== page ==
During the afternoon, the 3rd Battalion of the 104th Infantry had joined the 3rd Battalion of the 101st fighting in Saar Union, the town was cleared only after very bitter fighting. Artillery hammered the town and then the infantry moved in fighting for almost every doorway and cellar.

As darkness fell on this second day of fighting, the Division had gained all of its objectives. The 1st Battalion of the 101st Infantry was astride the high ground on the Saar Union-Domfessel Road, threatening enemy positions to the east of the town. The 1st and 2nd Battalions of the 104th had secured Saarwerden and Rimsdorf, respectively, to the south.

On December 3rd, the situation in Saar Union seemed well in hand. At 0900 Company E of the 101st Infantry resumed its advance through the woods east of Saar Union and cleared it of Germans. An hour later,however, one hundred Germans, supported by six tanks, were observed moving from the north toward the town. They swung around and entered the town at the eastern edge. At 1133the tanks began firing rapidly on the 101st's Third Battalion. At the same time, from a ridge north of the town, other enemy forces set up a smoke screen. It became apparent that a major counterattack was developing from the north and northeast.

Germans moved into the town, and fierce hand-to-hand fighting ensued, plus tanks, artillery, and sniper fire. At 1310 tanks in support to the infantry were instructed to move against the enemy armor on the eastern edge of the town. Reports were received that the division artillery fire was very effective in reducing the attack.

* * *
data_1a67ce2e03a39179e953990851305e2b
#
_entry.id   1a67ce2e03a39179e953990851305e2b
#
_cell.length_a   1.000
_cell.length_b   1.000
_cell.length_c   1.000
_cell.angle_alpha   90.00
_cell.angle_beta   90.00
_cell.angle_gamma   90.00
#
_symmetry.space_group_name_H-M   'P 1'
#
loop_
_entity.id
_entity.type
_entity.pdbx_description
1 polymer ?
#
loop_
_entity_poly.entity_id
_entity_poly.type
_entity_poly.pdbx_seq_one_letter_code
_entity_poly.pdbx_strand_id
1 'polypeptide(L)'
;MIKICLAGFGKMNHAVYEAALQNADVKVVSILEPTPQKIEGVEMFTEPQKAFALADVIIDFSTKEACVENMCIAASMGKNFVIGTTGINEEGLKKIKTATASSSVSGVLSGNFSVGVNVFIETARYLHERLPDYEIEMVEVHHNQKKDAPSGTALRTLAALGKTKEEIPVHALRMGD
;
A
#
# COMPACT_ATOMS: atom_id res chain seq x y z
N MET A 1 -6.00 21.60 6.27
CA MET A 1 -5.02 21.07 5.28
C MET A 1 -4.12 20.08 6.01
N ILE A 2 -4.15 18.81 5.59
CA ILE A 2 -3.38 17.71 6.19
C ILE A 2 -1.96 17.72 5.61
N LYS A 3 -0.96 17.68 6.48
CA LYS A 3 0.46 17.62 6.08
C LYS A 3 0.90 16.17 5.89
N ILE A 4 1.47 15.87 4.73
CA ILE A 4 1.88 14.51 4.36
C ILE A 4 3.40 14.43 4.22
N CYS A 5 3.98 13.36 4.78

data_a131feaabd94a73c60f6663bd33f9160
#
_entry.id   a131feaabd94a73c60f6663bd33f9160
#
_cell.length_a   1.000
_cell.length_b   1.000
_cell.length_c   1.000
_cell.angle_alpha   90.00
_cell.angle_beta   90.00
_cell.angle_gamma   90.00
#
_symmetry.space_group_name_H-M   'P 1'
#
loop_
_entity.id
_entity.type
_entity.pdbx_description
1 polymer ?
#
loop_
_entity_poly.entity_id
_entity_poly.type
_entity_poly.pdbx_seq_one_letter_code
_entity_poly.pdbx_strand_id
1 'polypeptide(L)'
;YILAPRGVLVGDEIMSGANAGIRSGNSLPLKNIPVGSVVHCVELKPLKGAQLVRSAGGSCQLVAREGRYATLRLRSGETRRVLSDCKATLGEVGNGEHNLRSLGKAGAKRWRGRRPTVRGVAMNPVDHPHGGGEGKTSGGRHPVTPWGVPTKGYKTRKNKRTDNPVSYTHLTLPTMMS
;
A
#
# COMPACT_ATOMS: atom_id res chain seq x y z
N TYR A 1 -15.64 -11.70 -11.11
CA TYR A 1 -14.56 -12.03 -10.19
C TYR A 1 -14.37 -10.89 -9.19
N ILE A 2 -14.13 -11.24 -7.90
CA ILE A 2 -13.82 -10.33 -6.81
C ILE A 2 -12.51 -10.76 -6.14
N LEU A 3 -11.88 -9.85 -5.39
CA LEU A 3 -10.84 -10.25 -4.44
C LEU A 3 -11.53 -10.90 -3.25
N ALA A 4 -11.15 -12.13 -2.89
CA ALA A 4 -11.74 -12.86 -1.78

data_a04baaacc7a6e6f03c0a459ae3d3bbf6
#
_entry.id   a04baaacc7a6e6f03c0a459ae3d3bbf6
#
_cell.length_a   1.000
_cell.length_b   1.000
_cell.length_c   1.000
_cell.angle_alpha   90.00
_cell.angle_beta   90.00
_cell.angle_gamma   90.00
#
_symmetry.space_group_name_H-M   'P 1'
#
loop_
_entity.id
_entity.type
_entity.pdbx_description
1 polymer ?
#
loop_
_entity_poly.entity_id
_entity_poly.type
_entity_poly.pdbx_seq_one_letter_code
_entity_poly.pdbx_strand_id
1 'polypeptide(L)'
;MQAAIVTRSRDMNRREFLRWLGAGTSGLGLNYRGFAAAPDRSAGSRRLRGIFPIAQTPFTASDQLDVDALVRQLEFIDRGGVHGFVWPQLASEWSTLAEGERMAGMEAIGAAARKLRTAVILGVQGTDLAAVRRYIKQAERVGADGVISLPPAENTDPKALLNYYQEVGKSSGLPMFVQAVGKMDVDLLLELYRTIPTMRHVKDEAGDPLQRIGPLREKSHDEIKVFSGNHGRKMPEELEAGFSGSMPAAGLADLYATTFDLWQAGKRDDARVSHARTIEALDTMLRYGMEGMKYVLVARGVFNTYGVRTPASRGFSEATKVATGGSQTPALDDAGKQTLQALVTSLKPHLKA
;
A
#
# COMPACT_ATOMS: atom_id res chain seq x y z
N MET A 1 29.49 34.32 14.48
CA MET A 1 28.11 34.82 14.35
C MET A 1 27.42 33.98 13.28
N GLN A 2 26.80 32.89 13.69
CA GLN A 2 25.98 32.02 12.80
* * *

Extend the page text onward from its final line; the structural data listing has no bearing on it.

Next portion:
At 1600 one tank company from the 37th Tank Battalion, 4th Armored Division, was sent into Saar Union to assist in cleaning up whatever enemy armor was still there. After two hours of violent fighting, the brunt of the counterattack was broken and thereafter enemy resistance was sporadic. By 2215 in the evening all fighting had ceased. After sixty-two hours of battle, Saar Union was in friendly hands.

The fight for Saar Union was costly. During the enemy counterattack, the Command Post of Company I had been captured and five anti-tank guns and four prime movers destroyed.

With Saar Union cleared, and the 3rd Battalion of the 104th Infantry remaining behind to mop up, the attack to the north was continued. The 101st Infantry on the right flank sent the 1st Battalion north through the woods and then northwest to block enemy forces on the road, north, leading out of Saar Union.

Meanwhile, the 328th Infantry, which, during the fight for Saar Union, had remained in reserve west of the town, now entered the drive on the left flank of the Division, advancing north to seize Schopperten and Le Hanau Woods. On 5 December, the 3d Battalion cleared the Vienwald Woods, which the Germans had strongly held on the Division left flank. The 2d Battalion entered Keskastel meeting little resistance and Co E continued north to Saaralbe.

The 26th Division, now having advanced to the extremity of Lorraine, entered a new phase of operations. After fighting through forests, across numerous streams, and stubbornly contested towns, the Division now encountered a series of Maginot Line fortifications that stood in the way of the advance.

These forts in the Division zone consisted of a wedge shaped belt of concrete pillboxes linked to four towns. The French had constructed the pillboxes in an ingenious pattern, placing them in positions suitable to the peculiarities of the terrain, protecting one another by interlacing fields of fire.